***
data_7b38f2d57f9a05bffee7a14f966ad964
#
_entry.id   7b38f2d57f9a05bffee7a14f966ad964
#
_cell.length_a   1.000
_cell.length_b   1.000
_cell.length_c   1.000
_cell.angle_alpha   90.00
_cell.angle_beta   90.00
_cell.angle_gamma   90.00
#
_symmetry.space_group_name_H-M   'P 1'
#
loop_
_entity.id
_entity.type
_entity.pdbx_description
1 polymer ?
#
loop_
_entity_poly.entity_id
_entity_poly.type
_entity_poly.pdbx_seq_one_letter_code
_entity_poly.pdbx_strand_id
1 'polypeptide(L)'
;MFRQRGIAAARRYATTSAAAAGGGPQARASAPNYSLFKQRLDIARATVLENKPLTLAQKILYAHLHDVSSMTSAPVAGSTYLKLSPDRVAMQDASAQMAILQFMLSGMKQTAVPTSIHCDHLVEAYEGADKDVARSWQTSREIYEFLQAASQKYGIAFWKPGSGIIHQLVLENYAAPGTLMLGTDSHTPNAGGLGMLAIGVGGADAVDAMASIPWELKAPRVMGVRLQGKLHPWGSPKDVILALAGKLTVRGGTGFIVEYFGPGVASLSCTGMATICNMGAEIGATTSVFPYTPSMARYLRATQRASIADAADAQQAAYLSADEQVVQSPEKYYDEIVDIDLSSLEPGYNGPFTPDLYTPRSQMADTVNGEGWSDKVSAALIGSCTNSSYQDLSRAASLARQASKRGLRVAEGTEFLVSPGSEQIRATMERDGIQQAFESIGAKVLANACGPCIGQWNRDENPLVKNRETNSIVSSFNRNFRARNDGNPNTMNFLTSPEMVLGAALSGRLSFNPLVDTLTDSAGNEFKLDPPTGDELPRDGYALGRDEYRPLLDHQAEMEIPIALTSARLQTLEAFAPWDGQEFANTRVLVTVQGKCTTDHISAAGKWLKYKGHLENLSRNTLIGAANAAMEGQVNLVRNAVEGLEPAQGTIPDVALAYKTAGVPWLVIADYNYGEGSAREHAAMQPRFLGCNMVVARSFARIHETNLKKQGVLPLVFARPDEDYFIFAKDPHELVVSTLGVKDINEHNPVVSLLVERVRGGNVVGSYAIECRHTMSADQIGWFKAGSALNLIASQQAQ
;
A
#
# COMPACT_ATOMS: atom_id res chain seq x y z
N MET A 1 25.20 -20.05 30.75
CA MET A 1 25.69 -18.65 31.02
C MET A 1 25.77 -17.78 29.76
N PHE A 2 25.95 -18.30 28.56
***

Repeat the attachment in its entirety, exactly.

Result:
data_7b38f2d57f9a05bffee7a14f966ad964
#
_entry.id   7b38f2d57f9a05bffee7a14f966ad964
#
_cell.length_a   1.000
_cell.length_b   1.000
_cell.length_c   1.000
_cell.angle_alpha   90.00
_cell.angle_beta   90.00
_cell.angle_gamma   90.00
#
_symmetry.space_group_name_H-M   'P 1'
#
loop_
_entity.id
_entity.type
_entity.pdbx_description
1 polymer ?
#
loop_
_entity_poly.entity_id
_entity_poly.type
_entity_poly.pdbx_seq_one_letter_code
_entity_poly.pdbx_strand_id
1 'polypeptide(L)'
;MFRQRGIAAARRYATTSAAAAGGGPQARASAPNYSLFKQRLDIARATVLENKPLTLAQKILYAHLHDVSSMTSAPVAGSTYLKLSPDRVAMQDASAQMAILQFMLSGMKQTAVPTSIHCDHLVEAYEGADKDVARSWQTSREIYEFLQAASQKYGIAFWKPGSGIIHQLVLENYAAPGTLMLGTDSHTPNAGGLGMLAIGVGGADAVDAMASIPWELKAPRVMGVRLQGKLHPWGSPKDVILALAGKLTVRGGTGFIVEYFGPGVASLSCTGMATICNMGAEIGATTSVFPYTPSMARYLRATQRASIADAADAQQAAYLSADEQVVQSPEKYYDEIVDIDLSSLEPGYNGPFTPDLYTPRSQMADTVNGEGWSDKVSAALIGSCTNSSYQDLSRAASLARQASKRGLRVAEGTEFLVSPGSEQIRATMERDGIQQAFESIGAKVLANACGPCIGQWNRDENPLVKNRETNSIVSSFNRNFRARNDGNPNTMNFLTSPEMVLGAALSGRLSFNPLVDTLTDSAGNEFKLDPPTGDELPRDGYALGRDEYRPLLDHQAEMEIPIALTSARLQTLEAFAPWDGQEFANTRVLVTVQGKCTTDHISAAGKWLKYKGHLENLSRNTLIGAANAAMEGQVNLVRNAVEGLEPAQGTIPDVALAYKTAGVPWLVIADYNYGEGSAREHAAMQPRFLGCNMVVARSFARIHETNLKKQGVLPLVFARPDEDYFIFAKDPHELVVSTLGVKDINEHNPVVSLLVERVRGGNVVGSYAIECRHTMSADQIGWFKAGSALNLIASQQAQ
;
A
#
# COMPACT_ATOMS: atom_id res chain seq x y z
N MET A 1 25.20 -20.05 30.75
CA MET A 1 25.69 -18.65 31.02
C MET A 1 25.77 -17.78 29.76
N PHE A 2 25.95 -18.30 28.56